Find this Story

Print, a form you can hold

Wireless download to your Amazon Kindle

Look for a summary or analysis of this Story.

Enjoy this? Share it!


One Of The Many Corpses In The Johnstown Mine
by [?]

WHY should he feel so badly about it?

If the Pennsylvania workman is willing to let a NEWPORT man manage the capitalistic end, should not that Newport man allow a CHICAGO labor leader to manage the labor end?

Is not one explanation the fact that the owner considers his workmen, in every possible respect, financially, morally, legally, ethically and eternally, his inferiors?

If one mine owner disagrees with another, each will treat with the other’s chosen agent, whether he be Tom Reed, corporation lawyer from Maine; Joe Choate, corporation lawyer from New York, or Levy, corporation lawyer from Chicago.

Why not accord to the workman the right to choose his accredited representative?

So much for the much-talked-of “interference in MY business by labor agitators.”

What about the interests of the country? There are in Pennsylvania, let us say, one hundred square miles of coal lands OWNED BY ONE MAN, and WORKED BY TEN THOUSAND MEN.

The working of this mining region develops an annual net profit, perhaps, of five million dollars, AFTER the workmen have been paid as little as they will work for.

The owner lives in a house of a hundred rooms.

The miner’s family lives in two rooms. The owner has a yacht, a private car, a fast automobile, fine carriages, many servants.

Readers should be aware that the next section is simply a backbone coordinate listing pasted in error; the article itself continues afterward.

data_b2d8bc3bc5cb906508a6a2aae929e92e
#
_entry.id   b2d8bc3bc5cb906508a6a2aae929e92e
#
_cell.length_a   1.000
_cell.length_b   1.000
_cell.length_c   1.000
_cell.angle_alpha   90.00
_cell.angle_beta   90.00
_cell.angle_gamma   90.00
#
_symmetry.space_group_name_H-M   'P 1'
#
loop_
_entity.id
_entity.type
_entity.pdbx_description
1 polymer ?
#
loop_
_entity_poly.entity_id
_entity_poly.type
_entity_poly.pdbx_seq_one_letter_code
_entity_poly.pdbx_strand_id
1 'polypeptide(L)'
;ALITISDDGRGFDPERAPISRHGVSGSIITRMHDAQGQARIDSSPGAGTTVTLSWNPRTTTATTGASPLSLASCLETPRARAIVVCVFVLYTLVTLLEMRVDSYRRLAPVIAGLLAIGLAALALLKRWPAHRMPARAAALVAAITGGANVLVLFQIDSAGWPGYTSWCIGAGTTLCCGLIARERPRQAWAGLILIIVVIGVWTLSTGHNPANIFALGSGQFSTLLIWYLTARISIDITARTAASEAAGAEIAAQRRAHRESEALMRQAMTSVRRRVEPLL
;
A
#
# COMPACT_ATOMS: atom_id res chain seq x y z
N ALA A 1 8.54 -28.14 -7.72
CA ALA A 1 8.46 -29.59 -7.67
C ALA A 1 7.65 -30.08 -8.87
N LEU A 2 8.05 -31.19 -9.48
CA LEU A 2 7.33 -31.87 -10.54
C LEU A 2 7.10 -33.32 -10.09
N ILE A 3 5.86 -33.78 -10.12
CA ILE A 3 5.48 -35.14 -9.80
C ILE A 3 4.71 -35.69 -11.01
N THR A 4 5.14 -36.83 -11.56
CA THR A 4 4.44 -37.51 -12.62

The miner WALKS. He has a wife who cooks, sews, scrubs, washes, mends while he and his boys work in the mines.

We wish to arouse no “maudlin sympathy” for the miner, no “anarchist loathing” of the owner.

We ask an answer to this question:

Which would be better for America: to let one man have five millions a year, and keep ten thousand men on the edge of want; or to let the one (and, if you choose, SUPERIOR) man have one million a year, and divide the four millions among ten thousand families, adding four hundred dollars to the income of each family? That is a plain, simple question.

Remember, we suggest and advocate no COMPULSION. We state a situation. The STRIKER is trying to get a little more for himself and family. The OWNER is trying to keep the vast sum for himself and his family. Each is convinced of the righteousness of his cause. The striker does not try to TAKE AWAY money or property from the owner. He simply strikes, saying:

“I will not work for less than such a sum, unless you starve me into working.”

He calls upon YOU, the public, to give him moral support. He entreats other workmen not to take his place while he strikes.

It is for YOU, the public, and for YOU, the idle, hard-pressed workmen, to answer conscientiously the question:

Is it better for one man to have four extra MILLIONS a year, or for each of ten thousand families to have four extra HUNDREDS a year, that they need sadly and sorely?

If this question were answered as Christ would answer it, there would be no smug respectabilities scoffing at the striker. There would be no heartless scabs taking the places of men struggling to support wives and children.

Leave out sentimentality, if you will, and Christianity, and our hollow pretence of following Him who called every poor man “my brother.”

What about the cold utility? Four millions more for an owner mean what?

Some bogus antiquities, and perhaps a bogus title brought to America.

Another palace, with a dissatisfied owner.

A dissipated son; money spent by this son to promote vice, and by the father to corrupt legislation. Four hundred dollars more for a workman’s family mean wholesome food for children. And the children go to school and have a chance.

This sum means a self-respecting life for a father, and for the mother it means everything. She can hire some woman to help her when her babies come. She can give her husband and her children good food, rejoice in their comfort, add good, healthy citizens to the nation. —-